HARRISBURG, Pa. (AP) — Pennsylvania’s projected $2.2 billion deficit, and a protracted fight over how to fix it, will come with its own price tag.
The final cost is a moving target, and how the fight will end remains unclear. It’s now nearly four months into the state’s fiscal year.
But the state stands to shell out hundreds of millions of dollars in the coming years. That’s considering the prospect of long-term borrowing to finance the deficit, made more expensive by a credit downgrade last month.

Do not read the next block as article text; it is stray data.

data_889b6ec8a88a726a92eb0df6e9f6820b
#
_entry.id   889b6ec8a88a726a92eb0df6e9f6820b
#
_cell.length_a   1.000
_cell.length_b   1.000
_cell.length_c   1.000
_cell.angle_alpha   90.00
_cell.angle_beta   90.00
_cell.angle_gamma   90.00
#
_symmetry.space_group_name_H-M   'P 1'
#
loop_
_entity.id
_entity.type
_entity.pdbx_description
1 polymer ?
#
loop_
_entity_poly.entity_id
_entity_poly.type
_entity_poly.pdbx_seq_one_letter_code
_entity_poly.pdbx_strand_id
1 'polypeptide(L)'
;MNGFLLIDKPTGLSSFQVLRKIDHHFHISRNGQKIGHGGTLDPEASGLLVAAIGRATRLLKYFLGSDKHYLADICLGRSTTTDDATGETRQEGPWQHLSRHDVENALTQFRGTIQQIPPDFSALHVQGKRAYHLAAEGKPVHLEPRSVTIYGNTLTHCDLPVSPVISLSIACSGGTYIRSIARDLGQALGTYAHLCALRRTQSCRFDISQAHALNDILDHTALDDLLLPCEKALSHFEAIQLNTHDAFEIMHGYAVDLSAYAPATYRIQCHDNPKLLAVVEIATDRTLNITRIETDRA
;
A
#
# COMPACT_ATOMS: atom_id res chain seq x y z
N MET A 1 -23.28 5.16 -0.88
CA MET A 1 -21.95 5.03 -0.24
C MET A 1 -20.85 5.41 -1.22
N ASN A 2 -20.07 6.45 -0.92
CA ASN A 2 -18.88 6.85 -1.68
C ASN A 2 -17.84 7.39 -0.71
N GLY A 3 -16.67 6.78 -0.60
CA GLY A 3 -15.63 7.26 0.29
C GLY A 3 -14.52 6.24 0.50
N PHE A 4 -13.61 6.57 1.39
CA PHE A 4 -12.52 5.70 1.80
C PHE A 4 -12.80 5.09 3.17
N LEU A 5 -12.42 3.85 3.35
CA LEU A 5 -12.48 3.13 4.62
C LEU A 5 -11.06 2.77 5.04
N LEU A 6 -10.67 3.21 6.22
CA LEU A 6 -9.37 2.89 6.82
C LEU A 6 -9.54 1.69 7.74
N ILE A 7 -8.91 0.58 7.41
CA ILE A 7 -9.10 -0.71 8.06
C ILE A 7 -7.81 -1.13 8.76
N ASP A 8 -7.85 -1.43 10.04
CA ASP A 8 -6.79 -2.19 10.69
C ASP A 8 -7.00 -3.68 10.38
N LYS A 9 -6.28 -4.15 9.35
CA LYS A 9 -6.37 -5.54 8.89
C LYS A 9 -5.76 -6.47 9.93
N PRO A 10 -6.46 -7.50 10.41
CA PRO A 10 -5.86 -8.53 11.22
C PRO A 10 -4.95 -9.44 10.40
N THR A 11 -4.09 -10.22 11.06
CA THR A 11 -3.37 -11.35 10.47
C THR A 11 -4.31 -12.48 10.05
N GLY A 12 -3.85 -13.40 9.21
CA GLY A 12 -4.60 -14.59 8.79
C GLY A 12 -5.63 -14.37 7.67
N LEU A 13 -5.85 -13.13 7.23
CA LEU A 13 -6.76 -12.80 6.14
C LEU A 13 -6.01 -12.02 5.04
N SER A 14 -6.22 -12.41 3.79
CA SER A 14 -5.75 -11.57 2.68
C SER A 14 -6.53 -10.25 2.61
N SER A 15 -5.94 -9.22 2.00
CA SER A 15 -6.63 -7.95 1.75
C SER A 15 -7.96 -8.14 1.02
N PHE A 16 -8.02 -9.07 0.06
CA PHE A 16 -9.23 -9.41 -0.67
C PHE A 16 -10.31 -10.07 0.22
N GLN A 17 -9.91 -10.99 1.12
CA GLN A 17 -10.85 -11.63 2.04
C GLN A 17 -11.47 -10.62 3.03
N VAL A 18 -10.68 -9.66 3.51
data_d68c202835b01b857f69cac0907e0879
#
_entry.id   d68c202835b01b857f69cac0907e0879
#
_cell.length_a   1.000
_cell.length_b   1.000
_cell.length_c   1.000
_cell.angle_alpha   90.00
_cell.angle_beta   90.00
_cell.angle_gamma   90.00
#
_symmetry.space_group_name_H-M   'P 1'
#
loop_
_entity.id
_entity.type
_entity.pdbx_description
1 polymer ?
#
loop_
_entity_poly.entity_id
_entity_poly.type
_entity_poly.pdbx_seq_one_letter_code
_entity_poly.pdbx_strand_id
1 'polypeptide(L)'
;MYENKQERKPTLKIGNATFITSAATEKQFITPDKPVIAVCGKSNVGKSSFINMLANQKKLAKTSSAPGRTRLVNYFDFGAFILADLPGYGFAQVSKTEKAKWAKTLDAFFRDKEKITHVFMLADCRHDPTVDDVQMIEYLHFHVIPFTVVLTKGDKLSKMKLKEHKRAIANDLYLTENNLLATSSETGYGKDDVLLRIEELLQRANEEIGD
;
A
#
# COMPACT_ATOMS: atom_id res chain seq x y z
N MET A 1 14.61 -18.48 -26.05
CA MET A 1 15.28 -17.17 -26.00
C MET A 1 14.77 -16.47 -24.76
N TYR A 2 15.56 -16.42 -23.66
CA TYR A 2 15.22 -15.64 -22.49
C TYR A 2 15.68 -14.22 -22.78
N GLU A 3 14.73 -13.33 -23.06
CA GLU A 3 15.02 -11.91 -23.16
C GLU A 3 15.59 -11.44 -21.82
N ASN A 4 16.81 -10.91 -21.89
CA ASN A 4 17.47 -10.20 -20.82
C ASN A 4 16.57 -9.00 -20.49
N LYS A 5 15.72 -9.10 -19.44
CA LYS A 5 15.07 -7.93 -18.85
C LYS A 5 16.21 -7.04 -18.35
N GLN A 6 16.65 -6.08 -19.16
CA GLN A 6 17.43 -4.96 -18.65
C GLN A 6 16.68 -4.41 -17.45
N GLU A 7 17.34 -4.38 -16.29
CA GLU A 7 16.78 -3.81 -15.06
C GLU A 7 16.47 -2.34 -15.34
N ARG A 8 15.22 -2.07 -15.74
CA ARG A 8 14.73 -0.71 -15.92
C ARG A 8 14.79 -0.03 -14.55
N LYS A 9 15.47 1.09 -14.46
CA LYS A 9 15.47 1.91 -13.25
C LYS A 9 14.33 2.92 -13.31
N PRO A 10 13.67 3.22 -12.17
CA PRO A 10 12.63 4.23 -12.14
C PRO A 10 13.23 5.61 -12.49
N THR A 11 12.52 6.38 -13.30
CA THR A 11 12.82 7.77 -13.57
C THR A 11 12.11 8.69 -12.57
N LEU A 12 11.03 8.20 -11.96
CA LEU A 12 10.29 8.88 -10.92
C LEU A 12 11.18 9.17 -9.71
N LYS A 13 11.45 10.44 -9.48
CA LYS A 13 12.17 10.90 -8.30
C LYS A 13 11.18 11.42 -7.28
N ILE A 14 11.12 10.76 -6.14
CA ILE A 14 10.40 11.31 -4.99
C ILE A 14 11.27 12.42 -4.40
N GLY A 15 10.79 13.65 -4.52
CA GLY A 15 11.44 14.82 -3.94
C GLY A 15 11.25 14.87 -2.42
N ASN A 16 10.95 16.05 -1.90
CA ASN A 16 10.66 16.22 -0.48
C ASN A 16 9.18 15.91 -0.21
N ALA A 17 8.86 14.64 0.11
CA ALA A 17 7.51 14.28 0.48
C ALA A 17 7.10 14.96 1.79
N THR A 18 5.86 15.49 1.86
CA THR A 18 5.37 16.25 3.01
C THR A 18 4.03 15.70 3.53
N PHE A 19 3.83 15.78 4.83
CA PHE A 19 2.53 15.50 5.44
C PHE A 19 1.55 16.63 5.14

Auditor General Eugene DePasquale, a Democrat, says those are extra costs that wouldn’t exist if the state had passed a balanced budget on time.
Meanwhile, DePasquale says he worries about tuition hikes on in-state students at Pennsylvania schools that haven’t received state aid that’s been held up.
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